It would be possible to present Providence’s employment picture in a variety of ways, depending on what one wishes to argue. Of course, the city’s 13.5% unemployment rate, not seasonally adjusted, is horrible, even in comparison with Rhode Island’s overall 11.8%.
Still, much of that employment gap results from growth in the labor force that wasn’t matched by growth in employment, meaning that more people are looking for work but are unable to find it. From 2000 to 2010, Providence’s population grew 2.5%, and its labor force expanded 8.3%. But the number of employed residents slid by 1.8%.
The problem for Providence, as those columns show, is that a relatively small percentage of its population is either working or looking for work. In fact, in 2010, only around 40% of the city’s residents had jobs, down from around 42% in 2000. Only about another 6% of residents were looking for work. Of the cities and towns that the Current has reviewed, only Central Falls has lower numbers.
If Providence’s labor force participation rate were more in line with the states, say at around 55% of residents, its March unemployment rate would have been 29.2%.
As the following chart shows, however, the city’s number of employed residents has achieved a sort of bumpy stabilization, although the trend is currently downward. Nonetheless, recent improvements in the unemployment rate result from the fact that fewer people are looking for work, rather than more people finding it. Unemployment is represented as the gap between the two lines.
Note on the Data
The population data above comes from the U.S. Census conducted every ten years and is therefore generally considered reliable, to the extent that is used as reference for various government programs and voter districting.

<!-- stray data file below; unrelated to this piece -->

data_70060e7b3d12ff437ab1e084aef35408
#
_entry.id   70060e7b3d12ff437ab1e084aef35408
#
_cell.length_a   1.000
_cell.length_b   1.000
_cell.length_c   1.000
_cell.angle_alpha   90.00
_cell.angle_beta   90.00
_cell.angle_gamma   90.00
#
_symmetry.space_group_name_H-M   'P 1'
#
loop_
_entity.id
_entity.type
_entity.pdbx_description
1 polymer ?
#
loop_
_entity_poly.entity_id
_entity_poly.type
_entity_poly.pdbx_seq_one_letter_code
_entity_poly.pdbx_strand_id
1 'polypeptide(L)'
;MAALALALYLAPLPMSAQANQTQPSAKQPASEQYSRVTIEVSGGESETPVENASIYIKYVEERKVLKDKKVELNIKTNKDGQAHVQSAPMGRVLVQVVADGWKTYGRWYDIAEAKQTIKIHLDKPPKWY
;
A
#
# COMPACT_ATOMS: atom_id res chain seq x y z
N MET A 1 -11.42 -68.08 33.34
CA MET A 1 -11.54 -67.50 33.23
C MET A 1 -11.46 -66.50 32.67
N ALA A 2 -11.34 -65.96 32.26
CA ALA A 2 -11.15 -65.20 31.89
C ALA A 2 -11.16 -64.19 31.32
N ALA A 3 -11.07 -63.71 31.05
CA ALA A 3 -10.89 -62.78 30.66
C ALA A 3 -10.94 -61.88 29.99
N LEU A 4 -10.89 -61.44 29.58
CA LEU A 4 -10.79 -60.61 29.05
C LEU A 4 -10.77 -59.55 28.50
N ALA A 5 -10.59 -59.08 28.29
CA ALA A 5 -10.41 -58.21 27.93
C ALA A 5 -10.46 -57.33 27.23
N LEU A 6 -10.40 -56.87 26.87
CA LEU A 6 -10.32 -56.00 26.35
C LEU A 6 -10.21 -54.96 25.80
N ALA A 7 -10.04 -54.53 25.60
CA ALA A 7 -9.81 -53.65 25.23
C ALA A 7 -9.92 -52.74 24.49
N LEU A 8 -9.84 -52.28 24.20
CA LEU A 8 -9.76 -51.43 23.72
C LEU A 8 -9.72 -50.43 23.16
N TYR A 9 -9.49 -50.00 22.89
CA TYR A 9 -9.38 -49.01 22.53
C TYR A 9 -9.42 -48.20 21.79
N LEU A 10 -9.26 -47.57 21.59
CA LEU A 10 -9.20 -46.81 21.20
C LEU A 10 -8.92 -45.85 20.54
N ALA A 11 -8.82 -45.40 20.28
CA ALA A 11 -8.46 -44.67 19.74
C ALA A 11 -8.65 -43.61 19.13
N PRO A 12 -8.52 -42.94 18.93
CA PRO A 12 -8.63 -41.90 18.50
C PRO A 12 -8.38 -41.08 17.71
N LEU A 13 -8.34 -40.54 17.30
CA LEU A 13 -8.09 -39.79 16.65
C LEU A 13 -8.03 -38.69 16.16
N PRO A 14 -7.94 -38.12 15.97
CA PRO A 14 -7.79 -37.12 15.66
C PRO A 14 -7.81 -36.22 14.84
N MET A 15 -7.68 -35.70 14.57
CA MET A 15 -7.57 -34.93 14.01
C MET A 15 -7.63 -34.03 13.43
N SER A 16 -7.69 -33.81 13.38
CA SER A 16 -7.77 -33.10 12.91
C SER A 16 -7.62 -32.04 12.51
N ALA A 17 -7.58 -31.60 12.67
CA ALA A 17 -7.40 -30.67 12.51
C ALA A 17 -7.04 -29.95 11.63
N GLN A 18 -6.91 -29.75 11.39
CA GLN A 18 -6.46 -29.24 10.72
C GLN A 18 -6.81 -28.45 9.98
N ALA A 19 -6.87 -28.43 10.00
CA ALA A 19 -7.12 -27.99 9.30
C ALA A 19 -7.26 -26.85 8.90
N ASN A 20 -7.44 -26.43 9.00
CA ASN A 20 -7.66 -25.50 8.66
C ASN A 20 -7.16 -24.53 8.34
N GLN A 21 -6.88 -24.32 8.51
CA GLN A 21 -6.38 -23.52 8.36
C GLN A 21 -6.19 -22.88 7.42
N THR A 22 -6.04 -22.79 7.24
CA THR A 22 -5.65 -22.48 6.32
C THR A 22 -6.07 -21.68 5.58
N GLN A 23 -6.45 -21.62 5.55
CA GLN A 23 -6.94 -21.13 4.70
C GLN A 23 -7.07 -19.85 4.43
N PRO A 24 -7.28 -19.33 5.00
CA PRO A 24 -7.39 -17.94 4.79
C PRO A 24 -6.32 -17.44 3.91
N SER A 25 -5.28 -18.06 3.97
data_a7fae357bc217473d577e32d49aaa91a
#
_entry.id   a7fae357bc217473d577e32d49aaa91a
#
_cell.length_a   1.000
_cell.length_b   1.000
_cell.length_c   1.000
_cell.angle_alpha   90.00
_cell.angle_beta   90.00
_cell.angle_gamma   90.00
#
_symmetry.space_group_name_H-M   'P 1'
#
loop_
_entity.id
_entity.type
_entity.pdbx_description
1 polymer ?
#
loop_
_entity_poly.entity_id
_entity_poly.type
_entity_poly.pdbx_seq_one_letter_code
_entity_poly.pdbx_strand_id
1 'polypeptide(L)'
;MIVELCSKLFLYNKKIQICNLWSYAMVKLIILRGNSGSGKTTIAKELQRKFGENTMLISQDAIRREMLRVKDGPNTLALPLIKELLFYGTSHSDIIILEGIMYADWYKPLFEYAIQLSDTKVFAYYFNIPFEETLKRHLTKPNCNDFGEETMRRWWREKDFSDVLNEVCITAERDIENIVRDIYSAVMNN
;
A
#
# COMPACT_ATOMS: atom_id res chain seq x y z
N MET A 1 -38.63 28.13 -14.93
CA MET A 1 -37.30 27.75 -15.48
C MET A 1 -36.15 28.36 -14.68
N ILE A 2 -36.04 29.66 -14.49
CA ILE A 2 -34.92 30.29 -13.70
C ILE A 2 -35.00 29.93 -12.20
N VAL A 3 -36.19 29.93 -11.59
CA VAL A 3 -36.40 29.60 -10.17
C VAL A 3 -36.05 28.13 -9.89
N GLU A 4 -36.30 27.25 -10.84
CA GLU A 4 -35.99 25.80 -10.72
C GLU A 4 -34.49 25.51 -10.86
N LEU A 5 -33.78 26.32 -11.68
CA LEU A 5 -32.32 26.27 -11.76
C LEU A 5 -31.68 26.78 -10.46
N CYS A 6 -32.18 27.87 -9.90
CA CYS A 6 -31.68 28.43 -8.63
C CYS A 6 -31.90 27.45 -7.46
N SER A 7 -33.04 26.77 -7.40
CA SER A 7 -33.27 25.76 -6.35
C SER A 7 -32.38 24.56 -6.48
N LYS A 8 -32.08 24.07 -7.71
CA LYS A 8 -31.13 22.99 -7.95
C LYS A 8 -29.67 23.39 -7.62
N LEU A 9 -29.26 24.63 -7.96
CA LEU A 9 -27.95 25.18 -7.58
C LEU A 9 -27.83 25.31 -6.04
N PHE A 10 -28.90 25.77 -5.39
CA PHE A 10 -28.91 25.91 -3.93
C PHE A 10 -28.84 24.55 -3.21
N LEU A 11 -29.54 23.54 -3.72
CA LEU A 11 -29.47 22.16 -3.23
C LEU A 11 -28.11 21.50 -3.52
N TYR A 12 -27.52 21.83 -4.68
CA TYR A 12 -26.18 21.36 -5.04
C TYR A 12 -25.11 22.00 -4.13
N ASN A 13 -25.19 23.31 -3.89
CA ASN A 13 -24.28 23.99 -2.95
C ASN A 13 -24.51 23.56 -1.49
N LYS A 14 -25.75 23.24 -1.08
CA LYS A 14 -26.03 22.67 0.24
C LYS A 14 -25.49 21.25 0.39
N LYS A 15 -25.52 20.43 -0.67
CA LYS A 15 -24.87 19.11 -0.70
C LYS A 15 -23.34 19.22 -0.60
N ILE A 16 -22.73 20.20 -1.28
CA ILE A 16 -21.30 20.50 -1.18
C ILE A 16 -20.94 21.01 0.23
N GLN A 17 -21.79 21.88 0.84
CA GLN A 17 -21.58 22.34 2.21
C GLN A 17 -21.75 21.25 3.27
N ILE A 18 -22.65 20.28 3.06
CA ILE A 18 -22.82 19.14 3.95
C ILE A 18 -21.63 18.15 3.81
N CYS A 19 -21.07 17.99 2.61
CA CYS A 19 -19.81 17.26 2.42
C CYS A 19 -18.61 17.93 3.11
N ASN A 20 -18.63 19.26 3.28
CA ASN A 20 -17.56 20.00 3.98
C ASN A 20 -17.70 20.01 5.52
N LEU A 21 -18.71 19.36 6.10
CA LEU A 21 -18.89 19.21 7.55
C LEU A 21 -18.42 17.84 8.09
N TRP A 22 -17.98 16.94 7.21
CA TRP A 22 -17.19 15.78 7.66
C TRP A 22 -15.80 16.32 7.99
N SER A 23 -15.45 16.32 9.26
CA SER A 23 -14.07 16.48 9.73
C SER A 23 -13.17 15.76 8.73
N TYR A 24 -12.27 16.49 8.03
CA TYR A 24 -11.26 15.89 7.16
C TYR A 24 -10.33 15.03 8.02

The labor force and unemployment data, however, derives from the New England City and Town Areas (NECTAS) segment of the Local Area Unemployment Statistics (LAUS) of the federal Bureau of Labor Statistics (BLS). A detailed summary of the methodology is not readily available, but in basic terms, it is a model based on and benchmarked to several public surveys. It can be assumed that the sample rate (i.e., the number of people actually surveyed) in each Rhode Island town is very small (averaging roughly 30 people per municipality).
The trends shown, it must be emphasized, are most appropriately seen as trends in the model that generally relate to what’s actually happening among the population but are not an immediate reflection of it. Taking action on the assumption that the exact number of employed or unemployed residents shown corresponds directly to real people in a town would vest much too much confidence in the model’s accuracy.
Be that as it may, the data has been collected and published, and taken a town at a time, it is relatively easy to digest. So, curiosity leads the Current to see it as the best available data to deepen our understanding of trends within Rhode Island. If the findings comport with readers’ sense of how the towns relate to each other, perhaps lessons regarding local and statewide policies may be drawn. If not, then the lesson will be on the limitations of data in our era of information overload.